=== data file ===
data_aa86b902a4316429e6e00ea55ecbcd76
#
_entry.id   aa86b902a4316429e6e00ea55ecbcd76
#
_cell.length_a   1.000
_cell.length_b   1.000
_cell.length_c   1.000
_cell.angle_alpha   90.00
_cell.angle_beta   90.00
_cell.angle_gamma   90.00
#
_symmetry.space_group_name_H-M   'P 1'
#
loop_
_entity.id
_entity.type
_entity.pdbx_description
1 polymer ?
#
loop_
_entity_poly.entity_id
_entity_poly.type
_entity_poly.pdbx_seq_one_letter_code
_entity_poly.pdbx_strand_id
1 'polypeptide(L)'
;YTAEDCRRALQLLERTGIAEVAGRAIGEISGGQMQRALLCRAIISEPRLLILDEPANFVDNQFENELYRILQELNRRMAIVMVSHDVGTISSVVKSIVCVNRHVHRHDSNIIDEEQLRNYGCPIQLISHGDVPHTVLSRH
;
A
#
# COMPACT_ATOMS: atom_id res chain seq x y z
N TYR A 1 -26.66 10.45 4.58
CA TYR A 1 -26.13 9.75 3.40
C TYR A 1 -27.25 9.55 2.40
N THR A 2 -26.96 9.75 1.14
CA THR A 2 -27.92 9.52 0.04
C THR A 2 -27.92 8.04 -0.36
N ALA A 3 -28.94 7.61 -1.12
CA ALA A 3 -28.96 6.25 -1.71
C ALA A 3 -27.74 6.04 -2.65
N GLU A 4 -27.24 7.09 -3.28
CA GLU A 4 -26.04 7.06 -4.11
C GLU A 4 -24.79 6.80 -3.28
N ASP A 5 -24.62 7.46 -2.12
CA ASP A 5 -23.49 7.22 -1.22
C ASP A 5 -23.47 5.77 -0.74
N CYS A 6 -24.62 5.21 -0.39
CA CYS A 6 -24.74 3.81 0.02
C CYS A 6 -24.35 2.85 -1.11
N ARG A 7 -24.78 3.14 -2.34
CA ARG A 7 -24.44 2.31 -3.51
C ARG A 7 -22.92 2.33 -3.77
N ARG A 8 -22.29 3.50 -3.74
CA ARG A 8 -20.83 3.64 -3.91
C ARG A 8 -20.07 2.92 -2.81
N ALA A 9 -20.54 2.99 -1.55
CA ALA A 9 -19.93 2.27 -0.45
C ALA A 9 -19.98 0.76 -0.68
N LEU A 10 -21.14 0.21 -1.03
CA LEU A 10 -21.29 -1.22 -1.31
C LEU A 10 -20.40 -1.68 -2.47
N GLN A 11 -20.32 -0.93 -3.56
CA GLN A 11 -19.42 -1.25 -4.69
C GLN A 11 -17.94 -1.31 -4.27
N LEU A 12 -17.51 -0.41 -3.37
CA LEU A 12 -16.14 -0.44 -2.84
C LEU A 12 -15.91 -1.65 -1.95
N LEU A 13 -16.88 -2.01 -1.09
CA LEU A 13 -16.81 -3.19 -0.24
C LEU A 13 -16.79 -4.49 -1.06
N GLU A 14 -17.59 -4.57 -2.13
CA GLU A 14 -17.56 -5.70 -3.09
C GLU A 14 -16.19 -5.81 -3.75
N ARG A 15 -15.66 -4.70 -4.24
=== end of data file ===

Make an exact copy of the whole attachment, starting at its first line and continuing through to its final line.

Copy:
data_aa86b902a4316429e6e00ea55ecbcd76
#
_entry.id   aa86b902a4316429e6e00ea55ecbcd76
#
_cell.length_a   1.000
_cell.length_b   1.000
_cell.length_c   1.000
_cell.angle_alpha   90.00
_cell.angle_beta   90.00
_cell.angle_gamma   90.00
#
_symmetry.space_group_name_H-M   'P 1'
#
loop_
_entity.id
_entity.type
_entity.pdbx_description
1 polymer ?
#
loop_
_entity_poly.entity_id
_entity_poly.type
_entity_poly.pdbx_seq_one_letter_code
_entity_poly.pdbx_strand_id
1 'polypeptide(L)'
;YTAEDCRRALQLLERTGIAEVAGRAIGEISGGQMQRALLCRAIISEPRLLILDEPANFVDNQFENELYRILQELNRRMAIVMVSHDVGTISSVVKSIVCVNRHVHRHDSNIIDEEQLRNYGCPIQLISHGDVPHTVLSRH
;
A
#
# COMPACT_ATOMS: atom_id res chain seq x y z
N TYR A 1 -26.66 10.45 4.58
CA TYR A 1 -26.13 9.75 3.40
C TYR A 1 -27.25 9.55 2.40
N THR A 2 -26.96 9.75 1.14
CA THR A 2 -27.92 9.52 0.04
C THR A 2 -27.92 8.04 -0.36
N ALA A 3 -28.94 7.61 -1.12
CA ALA A 3 -28.96 6.25 -1.71
C ALA A 3 -27.74 6.04 -2.65
N GLU A 4 -27.24 7.09 -3.28
CA GLU A 4 -26.04 7.06 -4.11
C GLU A 4 -24.79 6.80 -3.28
N ASP A 5 -24.62 7.46 -2.12
CA ASP A 5 -23.49 7.22 -1.22
C ASP A 5 -23.47 5.77 -0.74
N CYS A 6 -24.62 5.21 -0.39
CA CYS A 6 -24.74 3.81 0.02
C CYS A 6 -24.35 2.85 -1.11
N ARG A 7 -24.78 3.14 -2.34
CA ARG A 7 -24.44 2.31 -3.51
C ARG A 7 -22.92 2.33 -3.77
N ARG A 8 -22.29 3.50 -3.74
CA ARG A 8 -20.83 3.64 -3.91
C ARG A 8 -20.07 2.92 -2.81
N ALA A 9 -20.54 2.99 -1.55
CA ALA A 9 -19.93 2.27 -0.45
C ALA A 9 -19.98 0.76 -0.68
N LEU A 10 -21.14 0.21 -1.03
CA LEU A 10 -21.29 -1.22 -1.31
C LEU A 10 -20.40 -1.68 -2.47
N GLN A 11 -20.32 -0.93 -3.56
CA GLN A 11 -19.42 -1.25 -4.69
C GLN A 11 -17.94 -1.31 -4.27
N LEU A 12 -17.51 -0.41 -3.37
CA LEU A 12 -16.14 -0.44 -2.84
C LEU A 12 -15.91 -1.65 -1.95
N LEU A 13 -16.88 -2.01 -1.09
CA LEU A 13 -16.81 -3.19 -0.24
C LEU A 13 -16.79 -4.49 -1.06
N GLU A 14 -17.59 -4.57 -2.13
CA GLU A 14 -17.56 -5.70 -3.09
C GLU A 14 -16.19 -5.81 -3.75
N ARG A 15 -15.66 -4.70 -4.24